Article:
3. ^ שוחט, ציפי (2004-01-18). "זהר שביט מונתה ליועצת לענייני תרבות לראש העיר תל אביב". TheMarker. Retrieved 2019-06-03.
  4. ^ "תכירו: חברי המועצה החדשים". Ynet (in Hebrew). Retrieved 2019-06-06.
  5. ^ "שרת התרבות והספורט, ח"כ מירי רגב, ועמיתתה הממונה על התרבות והתקשורת בממשלת גרמניה פרופ' מוניקה גוטרס יעניקו פרסי תרגום עברית – גרמנית וגרמנית - עברית בטקס משותף בירושלים". GOV.IL (in Hebrew). Retrieved 2019-06-06.
  6. ^ "Highbrows With Lowbrow Concerns". Haaretz. 2002-02-07. Retrieved 2019-08-07.
  7. ^ "ביאליק לכל ילד". Makor Rishon. Retrieved 2019-06-06.
  8. ^ "Staff and Acknowledgements | TLVFest". Retrieved 2019-08-08.
  9. ^ "Safeguarding Hebrew's Hidden Treasures". Haaretz. 2010-12-23. Retrieved 2019-08-07.
  10. ^ "שירה ברחובות". ynet (in Hebrew). 2004-10-26. Retrieved 2019-06-03.
  11. ^ "כולם רוצים שירים קצוצים?". ynet (in Hebrew). 2008-08-11. Retrieved 2019-06-03.
  12. ^ "Prof. Zohar Shavit". Tel Aviv University. Retrieved 2019-08-07.
  13. ^ "היסטוריה - תולדות היישוב היהודי בא"י מאז העלייה הראשונה - בנייתה של תרבות ע". www.bialik-publishing.co.il. Retrieved 2019-08-07.
  14. ^ Kimmerling, Baruch (1999). Shavit, Zohar (ed.). "The Roots of Zionist Culture". Middle East Studies Association Bulletin. 33 (2): 154–159. doi:10.1017/S0026318400039341. ISSN 0026-3184. JSTOR 23062408.
  15. ^ החיים הספרותיים בארץ-ישראל 1910-1933 - ספרות, משמעות, תרבות 13 - זהר שביט.
  16. ^ שילה, מרגלית; Shilo, Margalit (2000). שביט, זהר (ed.). "Another Contribution to the History of the Yishuv / נדבך נוסף בכתיבת תולדות היישוב". Cathedra: For the History of Eretz Israel and Its Yishuv / קתדרה: לתולדות ארץ ישראל ויישובה (96): 175–179. ISSN 0334-4657. JSTOR 23404485.
  17. ^ Shavit, Zohar (2009-11-01). Poetics of Children's Literature. University of Georgia Press. ISBN 9780820334813.
  18. ^ Ruth B. Bottigheimer, Eighteenth Century Life. Nov. 1993, 99. M.Bortolussi, Canadian Review. Dec 1991, 627-630.
  19. ^ "Über die Rezeption Erich Kästners in der hebräischen Kinder- und Jugendliteratur" [The Reception of Erich Kästner in Hebrew Children's and Youth Literature]. In Bernd Dolle-Weinkauff und Hans-Heino Ewers (Hrsg.). Erich Kästners weltweite Wirkung als Kinderschriftsteller. Peter Lang: Frankfurt a.M., Berlin, Bern, 2002, 275-286.
  20. ^ "Zwischen Kiner-Insel und Insu-Pu" [Between Kiner-Insel and Insu-Pu"]. In Heidi Lexe und Ernst Seibert. Mira Lobe… in aller Kinderwelt.Edition Praesens: Wien, 2005, 67-85 [German]
  21. ^ "Zu Hause und nicht zu Hause: Die Mehrfachzugehörigkeit von Mira Lobe" ["At Home and not at Home"]. Diaspora – Exil als Kriegserfahrung: Jüdische Bilanzen und Perspektiven. Theodor Kramer Gesellschaft, Drava Verlag: Wien, 2006, 306-329. [German]
  22. ^ in Zusammenarbeit mit Ran HaCohen und Annegret Völpel. Deutsch-jüdische Kinder- und Jugendliteratur. Von der Haskalah bis 1945. Die deutsch- und hebräischsprachigen Schriften des deutschsprachigen Raums. Ein bibliographisches Handbuch [German-Jewish Literature for Children and Adolescents. From the Haskalah to 1945. The German and Hebrew Texts in the German Speaking Area. A Bibliographical Handbook], Metzler Verlag: Stuttgart, 1996, 1495 Seiten. [German]
  23. ^ Deutsch-Jüdische Kinder- und Jugendliteratur. Ein literaturgeschichtlicher Grundriß. Metzler Verlag: Stuttgart Weimar, 2002, 465, Seiten [German-Jewish Literature for Children and Adolescents. A literary-historical outline]. [German]
  24. ^ "What do you do when you get up in the morning: The function of the Haskalah Library in the change which took place in the Jewish Habitus". In Shmuel Feiner, Zohar Shavit, Natalie Naimark-Goldberg, Tal Kogman (eds.). The Library of the Haskalah. Am Oved: Tel Aviv, 2014, 39-62]. [Hebrew]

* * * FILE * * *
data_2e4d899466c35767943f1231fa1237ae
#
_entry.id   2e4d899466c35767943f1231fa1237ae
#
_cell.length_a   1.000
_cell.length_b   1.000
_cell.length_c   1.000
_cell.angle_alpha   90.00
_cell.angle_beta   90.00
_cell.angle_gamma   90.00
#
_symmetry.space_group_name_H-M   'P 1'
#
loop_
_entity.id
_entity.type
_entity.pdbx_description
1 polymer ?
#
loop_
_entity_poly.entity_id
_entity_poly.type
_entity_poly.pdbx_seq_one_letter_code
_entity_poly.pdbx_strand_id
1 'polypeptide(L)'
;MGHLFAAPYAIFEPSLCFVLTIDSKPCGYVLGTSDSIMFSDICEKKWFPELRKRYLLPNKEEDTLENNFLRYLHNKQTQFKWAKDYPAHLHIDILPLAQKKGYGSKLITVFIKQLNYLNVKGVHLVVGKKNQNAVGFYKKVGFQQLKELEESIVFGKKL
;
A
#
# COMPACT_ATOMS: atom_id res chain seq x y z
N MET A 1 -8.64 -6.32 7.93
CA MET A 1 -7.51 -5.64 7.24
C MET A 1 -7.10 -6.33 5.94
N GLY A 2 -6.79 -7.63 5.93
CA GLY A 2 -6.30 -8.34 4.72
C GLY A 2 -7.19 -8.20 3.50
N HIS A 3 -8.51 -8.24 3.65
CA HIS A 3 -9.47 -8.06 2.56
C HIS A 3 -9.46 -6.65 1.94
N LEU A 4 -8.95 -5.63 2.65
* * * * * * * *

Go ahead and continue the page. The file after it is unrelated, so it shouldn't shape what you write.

25. ^ "Haskala". www.haskala-library.net. Retrieved 2019-06-06.
  26. ^ "Innovation through Tradition?". Innovation through Tradition?. Retrieved 2019-06-06.
  27. ^ "Rousseau under Maimonides' Cloak: The strategy of introducing Enlightenment literature into the new Jewish library: The case of publication of paragraphs of Jean-Jacques Rousseau's Émile in Hame’asef. Zion, 79:2, 2014, 135-174.
  28. ^ "Cultural Translation: Ideological and Model Adjustment in Translation of Children's Literature". In Gabriele von Glasenapp, Ute Dettmar, and Bernd Dolle-Weinkauff (eds.), Kinder- und Jugendliteraturforschung international: Ansichten und Aussichten. Peter Lang: Frankfurt am Main, 2014, 31-52.
  29. ^ "Innovation through Tradition? Jewish Educational Media and Cultural Transformation in the Face of Modernity". www.ghi-dc.org. Retrieved 2019-06-02.
  30. ^ Shavit, Zohar (2005-02-22). A Past Without Shadow: Constructing the Past in German Books for Children. Routledge. ISBN 9781135880699.
  31. ^ Winfred Kaminski, "Shavit Zohar: A Past without Shadow". Beiträge Jugendliteratur und Medie, 3, 2006, 220-221. Hamida Bosmajian, "Ever-Present Shadows of the Past". Children's Literature, 34, 2006, 231-238.
  32. ^ Nicole Colin, "La Shoah dans la littérature de jeunesse en langue allemande: face au récit dominant un autre récit?" revue d'histoire de la shoah, 201, 2014, 341-362.
  33. ^ Roger Boyes, "President Weizman tells Germans he cannot forgive". The Times, 17.1.1996. Michael Maier, "Die späten Folgen der frühen Lektüre". Frankfurter Allgemeine Zeitung, 2.3.2000.
  34. ^ Koren, Yehuda (2000-01-07). "כך מספרים לילדי גרמניה על השואה [That's How German kids learned about the holocaust]" (PDF). Yedihot Ahronot. Retrieved 2019-06-05.
  35. ^ Shavit, Zohar (Spring 2017). "Can It Be That Our Dormant Language Has Been Wholly Revived?": Vision, Propaganda, and Linguistic Reality in the Yishuv Under the British Mandate"" (PDF). Israel Studies. 22: 101–138. doi:10.2979/israelstudies.22.1.05.
  36. ^ "אם ימות מר בן יהודה לפני שישלים את המילון, הוא ייקח אתו לקבר את כל האוצר". www.haaretz.co.il. Retrieved 2019-06-06.
  37. ^ "ALO docView - IBBY Honour List (1956-1980) (1956-1980)". www.literature.at. Retrieved 2019-06-04.

External links[edit]